Some people have been reporting problems with Ubuntu 10.10 being sluggish, slow, and worse. This is not the first update from Ubuntu to have such a result, but don’t worry because there is hope!
The odds are your problem is due to a conflict with the Kernel that is released with Ubuntu 10.10 Maverick Meerkat.
Upgrading the Kernel – Problems??
So why not try updating to the latest Kernel? The problem is that Kernel you likely need isn’t going to be available using the usual Ubuntu update methods (i.e. Update Manager, Ubuntu Software Center, Synaptic, or even Apt/Aptitude).
Why So Difficult??
The challenge is that Ubuntu releases new versions with the latest available Kernel at the time of the release (well, for the most part anyway). As a result, the kernel you have (and is possibly causing you grief) is in fact the “latest” kernel for your system…
So What Are You Talking About Man?!
Well to fix your problem you are going to get the latest Release Candidate (or RC) Kernel. Don’t be scared, you will be keeping your default kernel so if there were ever a problem you could just boot up with that…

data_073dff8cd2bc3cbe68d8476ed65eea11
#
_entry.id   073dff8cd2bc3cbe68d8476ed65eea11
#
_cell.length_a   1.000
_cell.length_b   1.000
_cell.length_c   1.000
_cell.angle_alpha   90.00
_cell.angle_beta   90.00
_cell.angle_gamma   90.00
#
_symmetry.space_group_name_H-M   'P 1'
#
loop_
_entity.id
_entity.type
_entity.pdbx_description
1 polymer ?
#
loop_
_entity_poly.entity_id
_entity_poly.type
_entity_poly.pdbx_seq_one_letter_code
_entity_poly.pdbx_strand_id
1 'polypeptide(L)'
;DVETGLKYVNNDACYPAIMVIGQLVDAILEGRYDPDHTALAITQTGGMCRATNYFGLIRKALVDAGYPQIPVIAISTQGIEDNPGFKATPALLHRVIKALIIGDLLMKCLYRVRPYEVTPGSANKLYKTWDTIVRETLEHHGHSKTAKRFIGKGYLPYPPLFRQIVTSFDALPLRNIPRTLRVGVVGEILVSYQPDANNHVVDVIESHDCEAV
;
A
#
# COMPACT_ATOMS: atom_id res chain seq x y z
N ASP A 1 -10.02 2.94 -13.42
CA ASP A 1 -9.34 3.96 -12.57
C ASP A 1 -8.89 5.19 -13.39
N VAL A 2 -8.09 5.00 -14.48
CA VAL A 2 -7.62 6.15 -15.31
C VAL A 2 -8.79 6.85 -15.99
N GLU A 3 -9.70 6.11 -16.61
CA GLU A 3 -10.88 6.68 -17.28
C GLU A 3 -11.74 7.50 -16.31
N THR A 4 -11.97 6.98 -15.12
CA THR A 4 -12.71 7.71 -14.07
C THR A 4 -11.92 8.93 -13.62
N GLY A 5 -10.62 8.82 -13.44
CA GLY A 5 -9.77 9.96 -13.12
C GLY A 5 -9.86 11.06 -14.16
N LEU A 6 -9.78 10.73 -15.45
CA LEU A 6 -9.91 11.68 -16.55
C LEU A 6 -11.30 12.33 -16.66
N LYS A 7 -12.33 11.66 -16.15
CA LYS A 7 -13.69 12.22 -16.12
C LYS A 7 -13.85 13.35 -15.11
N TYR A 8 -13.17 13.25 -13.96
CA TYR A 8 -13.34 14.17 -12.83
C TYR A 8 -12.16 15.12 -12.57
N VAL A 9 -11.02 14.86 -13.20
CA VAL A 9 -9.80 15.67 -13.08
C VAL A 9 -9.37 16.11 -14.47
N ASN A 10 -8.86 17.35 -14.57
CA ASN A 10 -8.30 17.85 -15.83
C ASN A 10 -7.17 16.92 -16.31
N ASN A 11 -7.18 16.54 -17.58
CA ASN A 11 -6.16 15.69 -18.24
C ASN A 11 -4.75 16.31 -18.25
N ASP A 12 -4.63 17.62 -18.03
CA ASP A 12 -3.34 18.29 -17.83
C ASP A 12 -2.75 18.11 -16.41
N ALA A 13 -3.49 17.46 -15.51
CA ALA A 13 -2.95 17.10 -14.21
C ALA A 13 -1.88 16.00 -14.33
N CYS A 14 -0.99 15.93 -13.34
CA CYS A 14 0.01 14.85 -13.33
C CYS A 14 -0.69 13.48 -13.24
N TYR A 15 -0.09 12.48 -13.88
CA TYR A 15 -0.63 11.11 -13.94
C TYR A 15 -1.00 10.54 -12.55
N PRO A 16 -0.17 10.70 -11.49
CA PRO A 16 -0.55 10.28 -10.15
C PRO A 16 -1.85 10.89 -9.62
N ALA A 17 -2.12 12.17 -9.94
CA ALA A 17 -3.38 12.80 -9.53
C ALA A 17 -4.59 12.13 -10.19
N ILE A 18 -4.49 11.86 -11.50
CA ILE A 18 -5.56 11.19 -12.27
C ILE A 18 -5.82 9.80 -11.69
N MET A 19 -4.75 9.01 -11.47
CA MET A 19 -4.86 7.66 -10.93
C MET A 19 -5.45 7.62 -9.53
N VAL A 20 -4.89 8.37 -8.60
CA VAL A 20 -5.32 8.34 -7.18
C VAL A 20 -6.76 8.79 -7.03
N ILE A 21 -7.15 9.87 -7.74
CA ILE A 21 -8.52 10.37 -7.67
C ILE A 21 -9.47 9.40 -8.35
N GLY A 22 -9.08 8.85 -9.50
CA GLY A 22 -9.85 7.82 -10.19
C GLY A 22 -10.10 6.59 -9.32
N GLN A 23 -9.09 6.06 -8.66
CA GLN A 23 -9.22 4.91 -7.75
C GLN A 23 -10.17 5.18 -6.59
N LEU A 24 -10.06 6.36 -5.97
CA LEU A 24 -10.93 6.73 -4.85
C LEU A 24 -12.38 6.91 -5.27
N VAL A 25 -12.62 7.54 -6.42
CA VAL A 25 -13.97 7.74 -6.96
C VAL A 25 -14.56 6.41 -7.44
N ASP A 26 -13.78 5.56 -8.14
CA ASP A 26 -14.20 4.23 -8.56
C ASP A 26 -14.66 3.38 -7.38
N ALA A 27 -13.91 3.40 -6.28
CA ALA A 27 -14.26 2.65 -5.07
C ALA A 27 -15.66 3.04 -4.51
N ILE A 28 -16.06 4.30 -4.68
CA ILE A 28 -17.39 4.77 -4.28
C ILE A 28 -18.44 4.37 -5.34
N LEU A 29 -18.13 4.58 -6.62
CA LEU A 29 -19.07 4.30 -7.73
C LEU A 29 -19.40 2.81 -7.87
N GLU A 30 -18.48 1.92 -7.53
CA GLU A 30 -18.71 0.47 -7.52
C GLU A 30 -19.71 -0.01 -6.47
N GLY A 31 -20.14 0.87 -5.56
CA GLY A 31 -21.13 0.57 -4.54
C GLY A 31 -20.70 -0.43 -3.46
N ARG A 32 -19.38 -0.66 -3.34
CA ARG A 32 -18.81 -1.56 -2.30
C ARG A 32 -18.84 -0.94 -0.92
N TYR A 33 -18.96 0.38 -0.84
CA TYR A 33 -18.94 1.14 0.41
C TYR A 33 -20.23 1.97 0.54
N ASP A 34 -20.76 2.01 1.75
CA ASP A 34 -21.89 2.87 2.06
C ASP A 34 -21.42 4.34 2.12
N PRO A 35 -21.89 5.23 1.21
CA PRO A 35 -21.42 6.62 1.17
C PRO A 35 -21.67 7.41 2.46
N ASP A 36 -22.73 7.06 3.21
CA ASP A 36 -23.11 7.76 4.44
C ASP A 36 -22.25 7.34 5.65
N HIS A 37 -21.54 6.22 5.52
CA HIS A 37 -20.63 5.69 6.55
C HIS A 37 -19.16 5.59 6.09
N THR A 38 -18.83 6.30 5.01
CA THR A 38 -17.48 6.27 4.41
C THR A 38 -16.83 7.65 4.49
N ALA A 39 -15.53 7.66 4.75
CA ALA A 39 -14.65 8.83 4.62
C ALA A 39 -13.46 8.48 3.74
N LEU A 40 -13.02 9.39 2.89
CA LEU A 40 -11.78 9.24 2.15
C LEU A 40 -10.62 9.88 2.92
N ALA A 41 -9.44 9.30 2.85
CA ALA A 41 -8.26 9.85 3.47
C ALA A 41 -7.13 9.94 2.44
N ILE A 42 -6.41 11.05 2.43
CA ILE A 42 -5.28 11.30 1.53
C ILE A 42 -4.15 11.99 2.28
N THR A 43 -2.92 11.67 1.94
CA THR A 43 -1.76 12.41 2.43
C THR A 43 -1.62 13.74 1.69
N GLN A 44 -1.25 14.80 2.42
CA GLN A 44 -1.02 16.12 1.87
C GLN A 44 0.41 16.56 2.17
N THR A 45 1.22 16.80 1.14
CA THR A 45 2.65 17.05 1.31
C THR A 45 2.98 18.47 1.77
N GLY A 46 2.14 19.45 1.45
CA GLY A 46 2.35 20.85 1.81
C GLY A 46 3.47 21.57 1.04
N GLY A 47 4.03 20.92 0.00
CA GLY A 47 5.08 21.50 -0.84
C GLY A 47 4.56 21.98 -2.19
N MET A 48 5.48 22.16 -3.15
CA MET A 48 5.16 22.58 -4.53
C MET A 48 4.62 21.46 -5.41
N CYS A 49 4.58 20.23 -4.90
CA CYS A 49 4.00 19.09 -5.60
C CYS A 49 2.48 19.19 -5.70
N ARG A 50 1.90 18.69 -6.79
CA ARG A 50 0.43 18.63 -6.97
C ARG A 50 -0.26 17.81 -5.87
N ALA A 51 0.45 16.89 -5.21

Let’s Do This!
OK the fastest and easiest way to do this is using your Terminal (of course). Go ahead and open it up (Applications->Accessories->Terminal or alternatively by pressing Alt+F2, but stick with the former option if you are uncomfortable going GUI-less).
Enter the following commands in your terminal to download the kernel parts you will need and then install them: (Please Note: you need to pick amd64 if you are running 64bit Ubuntu, otherwise pick the i386)
If all goes according to plan you should be able to restart your computer and boot up with the new RC Kernel. Hopefully this fixes your problem. If it does not fix your problem, let me know and I’ll see if I can help. Or try the Ubuntu Forums.
Today I decided to upgrade my Netbook from Ubuntu 10.04 to 10.10 so that I could test out the Unity interface without having conflicts from my custom settings I had going on with the previous interface…